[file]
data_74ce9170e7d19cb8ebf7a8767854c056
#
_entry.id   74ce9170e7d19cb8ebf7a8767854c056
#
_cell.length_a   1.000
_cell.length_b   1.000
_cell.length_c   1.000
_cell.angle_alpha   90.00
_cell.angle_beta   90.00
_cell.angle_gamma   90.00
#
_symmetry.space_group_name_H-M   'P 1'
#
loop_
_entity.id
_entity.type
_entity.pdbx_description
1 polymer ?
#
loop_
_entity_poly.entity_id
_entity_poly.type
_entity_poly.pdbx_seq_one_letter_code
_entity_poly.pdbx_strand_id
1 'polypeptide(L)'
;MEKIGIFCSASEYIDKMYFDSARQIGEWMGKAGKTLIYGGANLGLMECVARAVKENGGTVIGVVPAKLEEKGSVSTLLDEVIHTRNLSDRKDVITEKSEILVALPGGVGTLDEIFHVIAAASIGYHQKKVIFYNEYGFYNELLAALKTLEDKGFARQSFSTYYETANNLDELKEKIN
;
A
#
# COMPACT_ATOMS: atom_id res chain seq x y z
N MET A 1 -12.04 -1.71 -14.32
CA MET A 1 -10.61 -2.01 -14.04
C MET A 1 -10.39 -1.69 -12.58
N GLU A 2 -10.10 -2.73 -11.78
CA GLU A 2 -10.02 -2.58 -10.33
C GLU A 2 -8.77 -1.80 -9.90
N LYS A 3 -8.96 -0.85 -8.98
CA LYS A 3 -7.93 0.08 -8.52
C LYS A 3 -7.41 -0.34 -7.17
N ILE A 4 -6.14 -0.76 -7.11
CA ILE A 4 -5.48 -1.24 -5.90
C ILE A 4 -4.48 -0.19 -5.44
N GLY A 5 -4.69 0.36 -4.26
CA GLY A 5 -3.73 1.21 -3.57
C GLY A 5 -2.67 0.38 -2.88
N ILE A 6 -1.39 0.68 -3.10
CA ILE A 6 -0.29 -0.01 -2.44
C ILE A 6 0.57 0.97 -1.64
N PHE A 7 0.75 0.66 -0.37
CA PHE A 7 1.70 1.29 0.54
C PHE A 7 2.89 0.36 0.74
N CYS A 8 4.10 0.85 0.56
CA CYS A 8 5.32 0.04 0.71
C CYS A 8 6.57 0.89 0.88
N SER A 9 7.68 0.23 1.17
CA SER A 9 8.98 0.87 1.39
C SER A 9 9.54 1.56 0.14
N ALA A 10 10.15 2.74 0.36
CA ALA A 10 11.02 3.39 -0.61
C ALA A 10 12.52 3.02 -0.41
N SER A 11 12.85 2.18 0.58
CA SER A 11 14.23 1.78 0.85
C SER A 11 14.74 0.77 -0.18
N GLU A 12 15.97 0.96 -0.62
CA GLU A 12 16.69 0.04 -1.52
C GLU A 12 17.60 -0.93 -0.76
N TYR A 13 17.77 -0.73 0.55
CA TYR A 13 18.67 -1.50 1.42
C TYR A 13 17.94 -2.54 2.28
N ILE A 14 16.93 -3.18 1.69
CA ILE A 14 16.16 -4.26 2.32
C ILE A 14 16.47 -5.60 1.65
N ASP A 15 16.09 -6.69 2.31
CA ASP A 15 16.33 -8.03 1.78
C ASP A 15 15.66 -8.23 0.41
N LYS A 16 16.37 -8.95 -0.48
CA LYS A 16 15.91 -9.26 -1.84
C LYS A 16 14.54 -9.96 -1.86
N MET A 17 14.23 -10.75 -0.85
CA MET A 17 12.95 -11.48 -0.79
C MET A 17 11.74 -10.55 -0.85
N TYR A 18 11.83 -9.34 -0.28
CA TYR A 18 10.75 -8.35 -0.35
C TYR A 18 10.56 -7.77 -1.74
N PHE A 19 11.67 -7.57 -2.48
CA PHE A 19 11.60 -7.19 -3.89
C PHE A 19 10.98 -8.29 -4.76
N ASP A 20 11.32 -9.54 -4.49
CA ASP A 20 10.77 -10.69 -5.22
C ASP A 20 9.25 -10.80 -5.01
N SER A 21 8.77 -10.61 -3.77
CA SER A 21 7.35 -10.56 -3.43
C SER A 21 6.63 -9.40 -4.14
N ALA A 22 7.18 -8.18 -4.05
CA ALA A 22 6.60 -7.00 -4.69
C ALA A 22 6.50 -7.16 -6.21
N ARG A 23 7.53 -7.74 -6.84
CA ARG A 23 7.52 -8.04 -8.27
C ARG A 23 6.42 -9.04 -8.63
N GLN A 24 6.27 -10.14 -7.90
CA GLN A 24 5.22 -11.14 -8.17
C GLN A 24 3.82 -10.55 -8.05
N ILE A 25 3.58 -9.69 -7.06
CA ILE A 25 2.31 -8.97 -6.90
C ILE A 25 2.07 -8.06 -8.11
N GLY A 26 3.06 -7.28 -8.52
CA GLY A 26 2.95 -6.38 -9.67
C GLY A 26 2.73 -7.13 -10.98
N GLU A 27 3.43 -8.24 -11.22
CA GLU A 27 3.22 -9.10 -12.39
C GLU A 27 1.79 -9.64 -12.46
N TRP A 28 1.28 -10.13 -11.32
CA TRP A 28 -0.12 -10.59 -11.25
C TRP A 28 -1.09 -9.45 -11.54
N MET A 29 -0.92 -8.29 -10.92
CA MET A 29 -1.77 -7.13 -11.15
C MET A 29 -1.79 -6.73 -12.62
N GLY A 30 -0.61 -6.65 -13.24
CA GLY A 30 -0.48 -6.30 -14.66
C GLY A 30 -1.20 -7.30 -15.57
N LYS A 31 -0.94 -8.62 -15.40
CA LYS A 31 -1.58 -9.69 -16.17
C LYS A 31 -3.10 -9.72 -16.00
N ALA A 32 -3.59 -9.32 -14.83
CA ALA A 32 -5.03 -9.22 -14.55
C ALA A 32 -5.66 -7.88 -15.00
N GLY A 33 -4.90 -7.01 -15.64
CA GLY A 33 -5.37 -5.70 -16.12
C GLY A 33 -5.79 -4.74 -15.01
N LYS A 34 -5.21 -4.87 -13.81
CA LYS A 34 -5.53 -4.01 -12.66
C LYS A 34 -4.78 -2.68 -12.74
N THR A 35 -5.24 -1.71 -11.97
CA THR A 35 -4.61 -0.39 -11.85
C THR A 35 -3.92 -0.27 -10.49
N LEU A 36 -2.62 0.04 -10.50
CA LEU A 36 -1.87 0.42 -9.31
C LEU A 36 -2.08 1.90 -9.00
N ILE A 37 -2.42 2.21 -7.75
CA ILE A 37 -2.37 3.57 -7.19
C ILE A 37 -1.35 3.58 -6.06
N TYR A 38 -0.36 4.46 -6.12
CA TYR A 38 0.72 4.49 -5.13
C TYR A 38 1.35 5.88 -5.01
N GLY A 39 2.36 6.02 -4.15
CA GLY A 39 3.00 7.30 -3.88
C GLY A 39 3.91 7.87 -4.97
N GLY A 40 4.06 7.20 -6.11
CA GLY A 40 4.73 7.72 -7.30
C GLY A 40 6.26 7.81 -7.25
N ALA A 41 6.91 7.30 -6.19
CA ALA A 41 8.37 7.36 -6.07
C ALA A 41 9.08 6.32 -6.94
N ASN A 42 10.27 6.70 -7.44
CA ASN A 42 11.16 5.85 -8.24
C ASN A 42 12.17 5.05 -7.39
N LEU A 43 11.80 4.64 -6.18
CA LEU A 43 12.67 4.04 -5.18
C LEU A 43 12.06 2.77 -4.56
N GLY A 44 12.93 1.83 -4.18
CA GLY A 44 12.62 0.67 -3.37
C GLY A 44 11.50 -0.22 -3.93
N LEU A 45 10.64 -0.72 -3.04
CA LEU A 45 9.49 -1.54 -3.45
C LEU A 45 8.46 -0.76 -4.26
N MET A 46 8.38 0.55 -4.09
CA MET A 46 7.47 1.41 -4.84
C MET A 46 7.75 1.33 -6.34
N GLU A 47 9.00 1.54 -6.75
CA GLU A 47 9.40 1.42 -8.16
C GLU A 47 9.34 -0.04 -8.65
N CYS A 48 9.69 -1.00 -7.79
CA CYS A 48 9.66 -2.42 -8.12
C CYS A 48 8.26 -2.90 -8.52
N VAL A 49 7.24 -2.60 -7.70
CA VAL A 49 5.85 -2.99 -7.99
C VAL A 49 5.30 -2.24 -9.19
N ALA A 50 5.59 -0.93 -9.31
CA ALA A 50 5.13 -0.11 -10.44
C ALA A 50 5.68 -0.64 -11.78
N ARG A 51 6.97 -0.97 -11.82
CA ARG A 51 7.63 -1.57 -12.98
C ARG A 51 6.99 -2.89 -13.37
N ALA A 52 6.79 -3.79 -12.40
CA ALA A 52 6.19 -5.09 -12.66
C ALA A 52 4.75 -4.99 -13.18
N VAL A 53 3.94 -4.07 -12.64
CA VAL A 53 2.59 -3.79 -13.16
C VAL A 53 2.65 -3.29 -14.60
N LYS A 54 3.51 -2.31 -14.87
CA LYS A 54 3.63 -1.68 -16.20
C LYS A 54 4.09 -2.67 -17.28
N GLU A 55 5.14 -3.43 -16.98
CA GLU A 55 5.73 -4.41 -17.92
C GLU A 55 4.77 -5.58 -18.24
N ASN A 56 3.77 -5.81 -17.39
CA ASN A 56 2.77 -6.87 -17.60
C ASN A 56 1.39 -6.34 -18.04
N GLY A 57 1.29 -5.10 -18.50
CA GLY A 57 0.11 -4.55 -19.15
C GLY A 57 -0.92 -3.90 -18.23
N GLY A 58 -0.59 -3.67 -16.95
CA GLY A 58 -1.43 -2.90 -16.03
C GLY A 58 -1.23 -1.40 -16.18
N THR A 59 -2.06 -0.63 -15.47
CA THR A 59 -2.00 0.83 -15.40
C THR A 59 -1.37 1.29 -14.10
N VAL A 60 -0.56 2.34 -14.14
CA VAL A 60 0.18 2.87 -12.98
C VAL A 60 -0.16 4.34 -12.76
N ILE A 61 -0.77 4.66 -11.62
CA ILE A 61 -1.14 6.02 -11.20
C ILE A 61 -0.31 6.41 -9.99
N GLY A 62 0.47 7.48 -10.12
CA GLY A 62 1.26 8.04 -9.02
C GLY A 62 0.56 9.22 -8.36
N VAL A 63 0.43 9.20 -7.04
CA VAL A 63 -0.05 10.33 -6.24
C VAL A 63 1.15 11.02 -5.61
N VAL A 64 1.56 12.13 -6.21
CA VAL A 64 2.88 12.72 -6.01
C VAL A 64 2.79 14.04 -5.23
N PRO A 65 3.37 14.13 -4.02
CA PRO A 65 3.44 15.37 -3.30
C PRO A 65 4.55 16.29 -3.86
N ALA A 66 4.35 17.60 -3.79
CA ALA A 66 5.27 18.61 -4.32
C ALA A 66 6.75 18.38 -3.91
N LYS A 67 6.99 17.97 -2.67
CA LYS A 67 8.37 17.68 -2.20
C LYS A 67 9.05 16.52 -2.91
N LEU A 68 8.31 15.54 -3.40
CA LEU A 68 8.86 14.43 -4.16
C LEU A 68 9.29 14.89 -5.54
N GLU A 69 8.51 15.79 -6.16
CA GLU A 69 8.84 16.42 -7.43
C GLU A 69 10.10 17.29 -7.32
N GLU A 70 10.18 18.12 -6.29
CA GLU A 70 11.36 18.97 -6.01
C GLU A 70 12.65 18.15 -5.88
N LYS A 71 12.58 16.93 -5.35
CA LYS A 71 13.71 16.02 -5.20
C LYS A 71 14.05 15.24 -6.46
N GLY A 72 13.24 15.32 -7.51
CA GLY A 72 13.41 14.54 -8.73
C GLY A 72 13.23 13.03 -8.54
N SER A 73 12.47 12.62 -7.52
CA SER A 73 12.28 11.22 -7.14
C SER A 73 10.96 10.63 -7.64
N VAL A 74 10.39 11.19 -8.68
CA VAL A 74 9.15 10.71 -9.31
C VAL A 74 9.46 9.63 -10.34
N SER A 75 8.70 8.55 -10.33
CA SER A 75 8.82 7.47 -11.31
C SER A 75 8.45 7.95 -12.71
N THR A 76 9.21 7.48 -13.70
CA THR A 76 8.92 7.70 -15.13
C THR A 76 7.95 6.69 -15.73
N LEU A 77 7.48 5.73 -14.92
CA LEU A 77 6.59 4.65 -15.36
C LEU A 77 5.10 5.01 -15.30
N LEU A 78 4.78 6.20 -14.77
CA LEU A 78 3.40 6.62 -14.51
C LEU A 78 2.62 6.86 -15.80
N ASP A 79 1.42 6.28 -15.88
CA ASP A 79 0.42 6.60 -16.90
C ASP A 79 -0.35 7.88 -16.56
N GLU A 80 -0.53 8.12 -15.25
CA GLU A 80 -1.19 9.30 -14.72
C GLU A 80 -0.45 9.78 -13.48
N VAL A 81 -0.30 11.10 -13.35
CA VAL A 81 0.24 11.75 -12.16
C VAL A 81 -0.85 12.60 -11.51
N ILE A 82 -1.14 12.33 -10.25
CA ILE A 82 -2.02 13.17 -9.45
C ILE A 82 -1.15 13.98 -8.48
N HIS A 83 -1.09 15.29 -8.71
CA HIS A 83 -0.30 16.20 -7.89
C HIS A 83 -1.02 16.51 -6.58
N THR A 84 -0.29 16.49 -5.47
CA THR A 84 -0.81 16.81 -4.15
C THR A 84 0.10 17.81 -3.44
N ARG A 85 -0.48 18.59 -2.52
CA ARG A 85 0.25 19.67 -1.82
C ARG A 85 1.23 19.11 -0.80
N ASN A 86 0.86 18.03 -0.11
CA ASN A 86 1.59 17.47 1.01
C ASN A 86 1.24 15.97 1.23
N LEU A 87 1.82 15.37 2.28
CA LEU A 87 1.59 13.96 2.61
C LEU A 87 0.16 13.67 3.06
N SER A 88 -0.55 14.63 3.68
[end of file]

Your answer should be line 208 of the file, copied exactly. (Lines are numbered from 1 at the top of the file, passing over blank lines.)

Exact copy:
N VAL A 60 -0.56 2.34 -14.14